What have been the hardest lessons in starting a business?
The hardest lesson has been that, despite my organization, research and implementation skills – and best laid plans – there will always be surprises, delays and setbacks at every turn with a venture like this. In anticipation of opening the business I did so much research and tried to plan for every possible circumstance, and I guess the hardest lesson has been that no matter how much you plan and how much research you do, most of the time you just need to roll with it and adapt.
Where have you been most successful in marketing your business?
Social media is definitely a huge tool these days, but in the early days I think it’s so important to focus on the people immediately surrounding your business and letting them know that you are there, especially when you’re trying to build a community and local spot. One of the reasons I chose our location was because it has a lot of apartment buildings and office buildings around it, and the most successful marketing strategy for me so far has been to get to know their doormen and then offer to do an event in their lobby, with samples of our coffee and food. This gives the residents and tenants an opportunity to both taste what we offer and also to meet me and my staff, which is such an important part of what we are building here. After each of these events I have seen a spike in trade, and we have met and built so many regulars from these events. They then tell their friends and colleagues and hopefully it builds from there.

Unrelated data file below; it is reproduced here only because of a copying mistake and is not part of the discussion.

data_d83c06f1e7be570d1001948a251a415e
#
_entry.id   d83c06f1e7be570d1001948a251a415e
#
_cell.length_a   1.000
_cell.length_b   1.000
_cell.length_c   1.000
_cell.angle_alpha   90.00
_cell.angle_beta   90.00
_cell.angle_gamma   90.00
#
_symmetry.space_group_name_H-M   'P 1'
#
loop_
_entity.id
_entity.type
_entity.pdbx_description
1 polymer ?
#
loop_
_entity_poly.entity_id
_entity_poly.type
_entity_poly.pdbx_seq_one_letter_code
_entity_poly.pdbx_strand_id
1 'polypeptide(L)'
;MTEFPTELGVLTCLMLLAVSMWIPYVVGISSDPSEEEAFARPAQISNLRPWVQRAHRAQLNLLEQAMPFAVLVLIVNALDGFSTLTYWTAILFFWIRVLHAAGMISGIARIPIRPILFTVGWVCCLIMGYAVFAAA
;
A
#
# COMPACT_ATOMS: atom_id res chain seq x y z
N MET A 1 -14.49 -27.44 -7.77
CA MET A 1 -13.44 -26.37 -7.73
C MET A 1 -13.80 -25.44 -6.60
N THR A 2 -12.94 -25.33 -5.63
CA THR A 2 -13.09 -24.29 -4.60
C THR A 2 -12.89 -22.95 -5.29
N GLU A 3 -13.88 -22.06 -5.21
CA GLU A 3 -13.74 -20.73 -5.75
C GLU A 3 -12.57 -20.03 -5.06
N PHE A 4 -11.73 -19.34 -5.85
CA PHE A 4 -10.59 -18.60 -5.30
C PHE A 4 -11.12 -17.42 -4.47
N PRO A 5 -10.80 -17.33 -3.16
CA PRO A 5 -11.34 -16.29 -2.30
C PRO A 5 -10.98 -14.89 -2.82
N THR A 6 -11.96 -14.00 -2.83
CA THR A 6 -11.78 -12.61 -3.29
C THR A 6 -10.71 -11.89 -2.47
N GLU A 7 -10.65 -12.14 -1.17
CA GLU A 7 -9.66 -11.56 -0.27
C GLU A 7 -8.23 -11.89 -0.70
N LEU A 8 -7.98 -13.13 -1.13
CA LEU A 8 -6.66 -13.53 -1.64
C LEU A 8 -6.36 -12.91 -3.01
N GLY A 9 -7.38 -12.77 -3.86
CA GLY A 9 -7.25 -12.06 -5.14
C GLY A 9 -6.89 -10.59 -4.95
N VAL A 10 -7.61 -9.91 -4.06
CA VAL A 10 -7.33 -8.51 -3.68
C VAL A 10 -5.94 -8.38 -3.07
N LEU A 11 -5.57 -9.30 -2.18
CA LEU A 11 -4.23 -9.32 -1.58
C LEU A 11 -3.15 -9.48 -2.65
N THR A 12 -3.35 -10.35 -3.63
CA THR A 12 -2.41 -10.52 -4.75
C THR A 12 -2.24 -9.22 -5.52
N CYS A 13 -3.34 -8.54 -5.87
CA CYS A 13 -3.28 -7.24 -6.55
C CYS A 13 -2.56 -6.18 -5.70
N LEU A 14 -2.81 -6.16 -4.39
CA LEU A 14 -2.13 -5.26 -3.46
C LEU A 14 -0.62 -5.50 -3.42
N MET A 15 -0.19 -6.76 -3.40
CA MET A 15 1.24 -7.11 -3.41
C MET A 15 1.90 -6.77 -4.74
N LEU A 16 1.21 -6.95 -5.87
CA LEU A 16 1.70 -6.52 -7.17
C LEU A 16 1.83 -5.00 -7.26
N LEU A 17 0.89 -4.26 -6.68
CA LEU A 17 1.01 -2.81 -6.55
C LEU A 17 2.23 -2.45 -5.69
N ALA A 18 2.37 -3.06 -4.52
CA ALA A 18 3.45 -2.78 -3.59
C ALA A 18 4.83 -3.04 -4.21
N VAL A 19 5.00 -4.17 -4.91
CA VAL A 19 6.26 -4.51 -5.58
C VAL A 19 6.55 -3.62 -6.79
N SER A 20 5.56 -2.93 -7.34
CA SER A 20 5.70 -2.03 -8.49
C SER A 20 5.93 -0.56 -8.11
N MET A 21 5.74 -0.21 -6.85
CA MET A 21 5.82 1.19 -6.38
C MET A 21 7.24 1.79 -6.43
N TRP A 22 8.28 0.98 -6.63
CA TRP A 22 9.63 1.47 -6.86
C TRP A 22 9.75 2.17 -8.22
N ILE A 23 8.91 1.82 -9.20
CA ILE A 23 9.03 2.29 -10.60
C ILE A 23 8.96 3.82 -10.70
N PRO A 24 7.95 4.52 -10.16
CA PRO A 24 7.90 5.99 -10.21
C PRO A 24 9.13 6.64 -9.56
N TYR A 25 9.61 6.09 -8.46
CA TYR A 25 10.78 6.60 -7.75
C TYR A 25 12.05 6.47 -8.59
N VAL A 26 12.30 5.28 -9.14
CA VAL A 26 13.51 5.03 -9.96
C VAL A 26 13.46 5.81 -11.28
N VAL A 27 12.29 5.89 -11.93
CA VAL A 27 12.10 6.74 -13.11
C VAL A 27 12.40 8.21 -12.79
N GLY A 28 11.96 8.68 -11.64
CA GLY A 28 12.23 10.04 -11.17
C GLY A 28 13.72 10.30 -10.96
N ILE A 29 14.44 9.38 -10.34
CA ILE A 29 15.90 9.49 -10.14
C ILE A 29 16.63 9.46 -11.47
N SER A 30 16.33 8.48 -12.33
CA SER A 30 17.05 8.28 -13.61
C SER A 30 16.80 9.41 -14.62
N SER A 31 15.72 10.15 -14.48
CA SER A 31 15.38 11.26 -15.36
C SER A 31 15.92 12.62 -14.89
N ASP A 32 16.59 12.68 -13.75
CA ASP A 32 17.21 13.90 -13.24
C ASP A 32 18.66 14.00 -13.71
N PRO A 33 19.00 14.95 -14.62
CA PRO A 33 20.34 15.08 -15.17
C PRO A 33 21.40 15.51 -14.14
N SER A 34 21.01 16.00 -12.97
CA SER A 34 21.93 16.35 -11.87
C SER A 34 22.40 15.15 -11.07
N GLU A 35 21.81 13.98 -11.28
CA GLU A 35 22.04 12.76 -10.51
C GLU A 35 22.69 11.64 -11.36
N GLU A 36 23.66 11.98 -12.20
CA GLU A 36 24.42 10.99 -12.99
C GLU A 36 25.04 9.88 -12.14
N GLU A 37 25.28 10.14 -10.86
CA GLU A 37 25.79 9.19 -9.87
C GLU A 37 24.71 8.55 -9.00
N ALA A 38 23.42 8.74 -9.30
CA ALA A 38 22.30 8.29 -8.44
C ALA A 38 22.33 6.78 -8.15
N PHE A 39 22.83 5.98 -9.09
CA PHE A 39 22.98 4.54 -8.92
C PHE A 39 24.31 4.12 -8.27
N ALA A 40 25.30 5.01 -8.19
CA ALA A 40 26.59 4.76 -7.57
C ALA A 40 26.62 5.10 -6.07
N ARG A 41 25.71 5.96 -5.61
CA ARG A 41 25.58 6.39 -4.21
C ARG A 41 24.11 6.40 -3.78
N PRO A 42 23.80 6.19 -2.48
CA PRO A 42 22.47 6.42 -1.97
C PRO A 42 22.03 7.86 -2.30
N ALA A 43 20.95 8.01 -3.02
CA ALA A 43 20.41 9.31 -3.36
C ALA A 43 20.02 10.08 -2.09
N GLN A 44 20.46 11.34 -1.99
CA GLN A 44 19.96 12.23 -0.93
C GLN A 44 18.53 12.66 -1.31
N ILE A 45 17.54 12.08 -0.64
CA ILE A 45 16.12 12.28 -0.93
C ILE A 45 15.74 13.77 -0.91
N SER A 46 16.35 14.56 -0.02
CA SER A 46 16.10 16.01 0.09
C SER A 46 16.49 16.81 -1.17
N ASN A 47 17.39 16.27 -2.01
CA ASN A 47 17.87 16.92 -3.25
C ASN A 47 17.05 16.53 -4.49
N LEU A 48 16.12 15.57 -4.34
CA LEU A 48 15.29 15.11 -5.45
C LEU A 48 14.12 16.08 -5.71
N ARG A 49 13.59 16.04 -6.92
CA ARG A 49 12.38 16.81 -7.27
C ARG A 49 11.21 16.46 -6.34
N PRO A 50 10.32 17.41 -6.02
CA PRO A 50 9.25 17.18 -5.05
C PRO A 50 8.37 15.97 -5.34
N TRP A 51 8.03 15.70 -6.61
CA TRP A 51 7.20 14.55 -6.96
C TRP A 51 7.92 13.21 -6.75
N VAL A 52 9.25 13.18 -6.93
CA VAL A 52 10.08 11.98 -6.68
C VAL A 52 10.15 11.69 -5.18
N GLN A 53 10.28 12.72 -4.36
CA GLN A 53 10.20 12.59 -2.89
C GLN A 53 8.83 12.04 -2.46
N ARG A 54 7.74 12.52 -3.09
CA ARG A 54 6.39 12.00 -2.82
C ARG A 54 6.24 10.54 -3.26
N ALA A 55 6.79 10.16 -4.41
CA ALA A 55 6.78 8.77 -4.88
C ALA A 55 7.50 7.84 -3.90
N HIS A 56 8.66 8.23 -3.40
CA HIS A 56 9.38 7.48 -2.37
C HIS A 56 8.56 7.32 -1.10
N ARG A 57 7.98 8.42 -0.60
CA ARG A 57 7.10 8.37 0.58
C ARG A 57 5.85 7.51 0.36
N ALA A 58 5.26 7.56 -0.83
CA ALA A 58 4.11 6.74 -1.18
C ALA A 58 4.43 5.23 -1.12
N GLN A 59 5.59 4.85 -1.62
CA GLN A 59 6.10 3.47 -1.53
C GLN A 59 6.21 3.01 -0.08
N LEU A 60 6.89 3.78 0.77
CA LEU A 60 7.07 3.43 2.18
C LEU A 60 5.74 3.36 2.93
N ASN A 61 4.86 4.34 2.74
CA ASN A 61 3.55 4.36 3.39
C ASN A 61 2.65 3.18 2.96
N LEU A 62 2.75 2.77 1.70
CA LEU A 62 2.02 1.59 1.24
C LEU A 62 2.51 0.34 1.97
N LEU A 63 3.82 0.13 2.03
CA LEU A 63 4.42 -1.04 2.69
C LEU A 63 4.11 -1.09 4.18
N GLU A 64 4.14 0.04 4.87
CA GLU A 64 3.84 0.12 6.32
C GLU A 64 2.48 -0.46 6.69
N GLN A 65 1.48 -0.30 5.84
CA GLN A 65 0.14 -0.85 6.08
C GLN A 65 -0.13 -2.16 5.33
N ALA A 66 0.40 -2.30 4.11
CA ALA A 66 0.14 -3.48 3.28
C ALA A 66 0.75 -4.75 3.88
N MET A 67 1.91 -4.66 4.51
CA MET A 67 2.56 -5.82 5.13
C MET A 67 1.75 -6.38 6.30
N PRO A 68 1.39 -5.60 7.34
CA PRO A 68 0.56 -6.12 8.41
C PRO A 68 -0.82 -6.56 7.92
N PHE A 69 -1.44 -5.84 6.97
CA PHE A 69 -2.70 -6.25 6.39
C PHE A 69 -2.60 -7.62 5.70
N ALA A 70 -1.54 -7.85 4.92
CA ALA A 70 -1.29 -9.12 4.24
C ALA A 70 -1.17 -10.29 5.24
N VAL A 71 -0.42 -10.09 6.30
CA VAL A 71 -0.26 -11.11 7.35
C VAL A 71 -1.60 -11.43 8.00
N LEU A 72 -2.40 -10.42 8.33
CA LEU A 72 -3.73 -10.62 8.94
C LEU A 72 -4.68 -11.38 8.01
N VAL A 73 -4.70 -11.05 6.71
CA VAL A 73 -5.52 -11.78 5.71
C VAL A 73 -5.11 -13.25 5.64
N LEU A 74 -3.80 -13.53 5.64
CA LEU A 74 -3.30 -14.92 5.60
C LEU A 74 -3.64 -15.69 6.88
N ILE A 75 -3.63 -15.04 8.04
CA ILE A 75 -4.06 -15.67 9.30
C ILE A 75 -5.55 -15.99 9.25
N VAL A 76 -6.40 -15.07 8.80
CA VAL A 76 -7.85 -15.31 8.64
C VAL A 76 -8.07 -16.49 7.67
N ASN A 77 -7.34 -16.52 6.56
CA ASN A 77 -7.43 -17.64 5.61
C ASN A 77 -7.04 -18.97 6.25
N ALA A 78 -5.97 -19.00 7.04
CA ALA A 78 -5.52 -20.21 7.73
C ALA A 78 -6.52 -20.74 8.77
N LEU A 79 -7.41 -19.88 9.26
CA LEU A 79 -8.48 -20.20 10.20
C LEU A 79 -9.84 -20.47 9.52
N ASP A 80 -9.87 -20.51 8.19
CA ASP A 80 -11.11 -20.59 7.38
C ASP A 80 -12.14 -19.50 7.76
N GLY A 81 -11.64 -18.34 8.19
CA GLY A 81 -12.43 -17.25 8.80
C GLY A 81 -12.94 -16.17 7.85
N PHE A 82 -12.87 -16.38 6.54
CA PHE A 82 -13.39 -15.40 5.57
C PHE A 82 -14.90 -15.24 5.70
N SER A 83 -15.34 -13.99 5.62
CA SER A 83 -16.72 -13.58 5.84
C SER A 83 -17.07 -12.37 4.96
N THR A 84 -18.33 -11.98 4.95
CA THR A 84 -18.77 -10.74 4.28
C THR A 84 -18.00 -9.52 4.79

Do you have any mentors, and how have people been with sharing information and their networks?
What advice would you give someone thinking about starting a business?
Do your research, keep organized and follow-up, follow-up, follow-up! I was like a dog with a bone at every stage of the process prior to opening, and it’s still a lot to keep on top of, even after you open the doors.
It’s also important to set realistic expectations in terms of timing, and to be patient. It took over a year from me seeing the space at Rector Street (which, ironically, was formerly an attorney’s office) to opening the store, but it was worth it and I’m so happy we persevered with the space as the reception from locals has been great.
Lastly, be hands on and treat your team well. In a small business it’s important that you are prepared to do everything in the business, just in case! I know how to make everything on our food menu and love working in the kitchen to create food for our customers. It’s also so important to find a team of people who believe in the project, and treating them well will keep everyone happy, motivated and loyal and allow you to attend to all the little surprises along the way.
Other than yourself, what piece of Australia have you put into your business?
What is next for your business?
Support & connect with Boundless Plains Espresso
All images courtesy of Boundless Plains Espresso. This story was first published in August 2018.